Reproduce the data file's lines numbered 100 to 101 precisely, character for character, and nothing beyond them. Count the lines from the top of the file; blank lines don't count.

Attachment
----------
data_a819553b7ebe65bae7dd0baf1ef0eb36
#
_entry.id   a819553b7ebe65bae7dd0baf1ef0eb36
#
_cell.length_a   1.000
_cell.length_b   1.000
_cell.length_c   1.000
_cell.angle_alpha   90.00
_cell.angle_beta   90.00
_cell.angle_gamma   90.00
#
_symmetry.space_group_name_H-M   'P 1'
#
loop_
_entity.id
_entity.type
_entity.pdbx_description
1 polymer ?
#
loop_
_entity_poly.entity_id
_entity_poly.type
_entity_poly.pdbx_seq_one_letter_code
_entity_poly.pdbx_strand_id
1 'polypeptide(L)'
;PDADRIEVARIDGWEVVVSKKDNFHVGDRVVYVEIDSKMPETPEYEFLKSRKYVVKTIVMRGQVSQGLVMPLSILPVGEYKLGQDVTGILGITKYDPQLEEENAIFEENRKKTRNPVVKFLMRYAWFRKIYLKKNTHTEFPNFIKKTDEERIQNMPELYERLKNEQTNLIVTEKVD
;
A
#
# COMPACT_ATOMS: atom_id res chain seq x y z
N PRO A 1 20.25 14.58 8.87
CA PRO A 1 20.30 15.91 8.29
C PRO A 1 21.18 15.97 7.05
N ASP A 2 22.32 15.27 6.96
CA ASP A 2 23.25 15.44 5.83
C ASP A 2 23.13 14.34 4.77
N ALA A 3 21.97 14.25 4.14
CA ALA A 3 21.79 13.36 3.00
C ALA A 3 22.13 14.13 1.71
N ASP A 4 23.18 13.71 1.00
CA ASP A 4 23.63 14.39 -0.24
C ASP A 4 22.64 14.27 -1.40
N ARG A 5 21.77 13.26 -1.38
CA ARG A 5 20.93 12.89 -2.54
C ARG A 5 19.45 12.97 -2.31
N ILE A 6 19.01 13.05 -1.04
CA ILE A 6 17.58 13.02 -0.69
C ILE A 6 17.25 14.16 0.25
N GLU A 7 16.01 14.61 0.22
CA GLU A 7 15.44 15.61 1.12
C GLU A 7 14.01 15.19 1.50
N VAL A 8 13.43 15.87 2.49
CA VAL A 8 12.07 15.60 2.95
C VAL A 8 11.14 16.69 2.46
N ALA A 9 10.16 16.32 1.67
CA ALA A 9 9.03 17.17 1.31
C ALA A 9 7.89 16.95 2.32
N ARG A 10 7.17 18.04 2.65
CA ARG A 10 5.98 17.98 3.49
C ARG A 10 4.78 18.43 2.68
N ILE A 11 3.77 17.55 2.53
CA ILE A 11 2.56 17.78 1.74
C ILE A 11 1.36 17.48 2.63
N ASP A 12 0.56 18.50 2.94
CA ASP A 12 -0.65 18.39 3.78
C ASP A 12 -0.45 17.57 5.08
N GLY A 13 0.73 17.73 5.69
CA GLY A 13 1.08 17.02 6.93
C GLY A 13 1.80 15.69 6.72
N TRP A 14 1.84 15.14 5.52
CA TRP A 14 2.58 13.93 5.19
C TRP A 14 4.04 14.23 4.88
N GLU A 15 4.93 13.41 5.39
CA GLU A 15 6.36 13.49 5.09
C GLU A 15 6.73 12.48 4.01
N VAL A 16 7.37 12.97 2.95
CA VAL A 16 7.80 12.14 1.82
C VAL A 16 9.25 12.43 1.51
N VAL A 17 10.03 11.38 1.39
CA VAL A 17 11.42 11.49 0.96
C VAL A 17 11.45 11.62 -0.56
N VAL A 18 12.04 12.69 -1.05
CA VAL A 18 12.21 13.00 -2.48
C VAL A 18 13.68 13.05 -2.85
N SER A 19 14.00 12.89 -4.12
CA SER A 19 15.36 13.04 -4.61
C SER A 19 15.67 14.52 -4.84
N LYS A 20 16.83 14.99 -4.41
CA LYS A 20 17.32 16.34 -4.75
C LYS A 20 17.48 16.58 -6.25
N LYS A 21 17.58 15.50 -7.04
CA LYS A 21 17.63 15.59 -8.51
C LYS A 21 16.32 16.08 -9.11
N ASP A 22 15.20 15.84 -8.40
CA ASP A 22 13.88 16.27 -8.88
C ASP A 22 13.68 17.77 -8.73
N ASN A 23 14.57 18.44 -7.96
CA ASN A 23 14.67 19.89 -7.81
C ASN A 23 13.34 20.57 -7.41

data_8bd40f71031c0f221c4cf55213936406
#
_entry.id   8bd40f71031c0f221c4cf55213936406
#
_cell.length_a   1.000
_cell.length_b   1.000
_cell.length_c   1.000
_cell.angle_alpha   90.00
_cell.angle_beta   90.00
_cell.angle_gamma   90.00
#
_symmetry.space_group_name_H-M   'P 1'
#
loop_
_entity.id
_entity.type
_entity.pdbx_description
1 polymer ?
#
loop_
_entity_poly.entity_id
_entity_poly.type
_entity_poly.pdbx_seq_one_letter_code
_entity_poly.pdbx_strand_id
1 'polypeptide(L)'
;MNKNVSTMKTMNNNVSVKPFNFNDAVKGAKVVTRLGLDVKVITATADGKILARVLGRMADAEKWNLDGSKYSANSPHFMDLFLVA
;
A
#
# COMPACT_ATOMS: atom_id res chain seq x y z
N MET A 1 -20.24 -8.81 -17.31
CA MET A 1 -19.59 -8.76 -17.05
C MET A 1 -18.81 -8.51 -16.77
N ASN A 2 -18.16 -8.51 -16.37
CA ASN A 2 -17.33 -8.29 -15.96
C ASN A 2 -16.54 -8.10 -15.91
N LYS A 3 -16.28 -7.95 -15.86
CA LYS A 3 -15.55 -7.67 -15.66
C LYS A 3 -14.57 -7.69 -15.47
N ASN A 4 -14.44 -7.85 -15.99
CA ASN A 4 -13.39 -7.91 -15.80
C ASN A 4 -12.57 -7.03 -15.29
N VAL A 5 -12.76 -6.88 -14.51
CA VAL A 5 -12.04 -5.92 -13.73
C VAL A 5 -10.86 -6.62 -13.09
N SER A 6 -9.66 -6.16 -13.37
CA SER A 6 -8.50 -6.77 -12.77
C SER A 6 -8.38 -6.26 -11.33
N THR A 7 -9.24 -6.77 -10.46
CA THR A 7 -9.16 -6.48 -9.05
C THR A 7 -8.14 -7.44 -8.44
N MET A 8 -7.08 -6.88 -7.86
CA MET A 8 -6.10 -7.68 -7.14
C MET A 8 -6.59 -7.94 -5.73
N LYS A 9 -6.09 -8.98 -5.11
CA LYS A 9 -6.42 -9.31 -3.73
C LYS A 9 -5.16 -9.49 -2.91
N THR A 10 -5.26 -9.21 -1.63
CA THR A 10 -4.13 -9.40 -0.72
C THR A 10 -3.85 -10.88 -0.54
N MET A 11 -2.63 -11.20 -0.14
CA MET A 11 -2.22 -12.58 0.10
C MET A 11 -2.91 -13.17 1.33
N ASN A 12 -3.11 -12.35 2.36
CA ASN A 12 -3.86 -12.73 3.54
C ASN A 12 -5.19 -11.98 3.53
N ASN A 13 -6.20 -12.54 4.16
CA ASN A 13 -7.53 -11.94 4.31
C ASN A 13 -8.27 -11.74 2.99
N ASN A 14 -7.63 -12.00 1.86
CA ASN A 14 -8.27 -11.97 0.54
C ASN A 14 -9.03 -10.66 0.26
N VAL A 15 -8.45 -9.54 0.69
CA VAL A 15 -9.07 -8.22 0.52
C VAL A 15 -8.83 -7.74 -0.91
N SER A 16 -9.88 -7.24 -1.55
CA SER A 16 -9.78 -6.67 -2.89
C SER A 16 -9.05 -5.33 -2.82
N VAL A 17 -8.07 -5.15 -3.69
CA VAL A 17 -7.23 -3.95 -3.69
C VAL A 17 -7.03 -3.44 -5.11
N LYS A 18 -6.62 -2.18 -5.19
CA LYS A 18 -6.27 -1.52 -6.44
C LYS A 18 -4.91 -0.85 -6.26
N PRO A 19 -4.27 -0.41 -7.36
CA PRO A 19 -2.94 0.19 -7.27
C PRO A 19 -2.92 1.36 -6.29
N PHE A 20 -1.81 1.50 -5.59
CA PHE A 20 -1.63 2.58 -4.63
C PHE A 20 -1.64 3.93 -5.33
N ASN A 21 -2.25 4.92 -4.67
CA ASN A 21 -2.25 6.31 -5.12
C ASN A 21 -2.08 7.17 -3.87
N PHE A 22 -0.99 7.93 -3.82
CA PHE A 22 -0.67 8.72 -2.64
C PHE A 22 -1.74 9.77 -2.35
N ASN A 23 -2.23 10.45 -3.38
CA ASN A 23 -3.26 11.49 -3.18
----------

data_8bd40f71031c0f221c4cf55213936406
#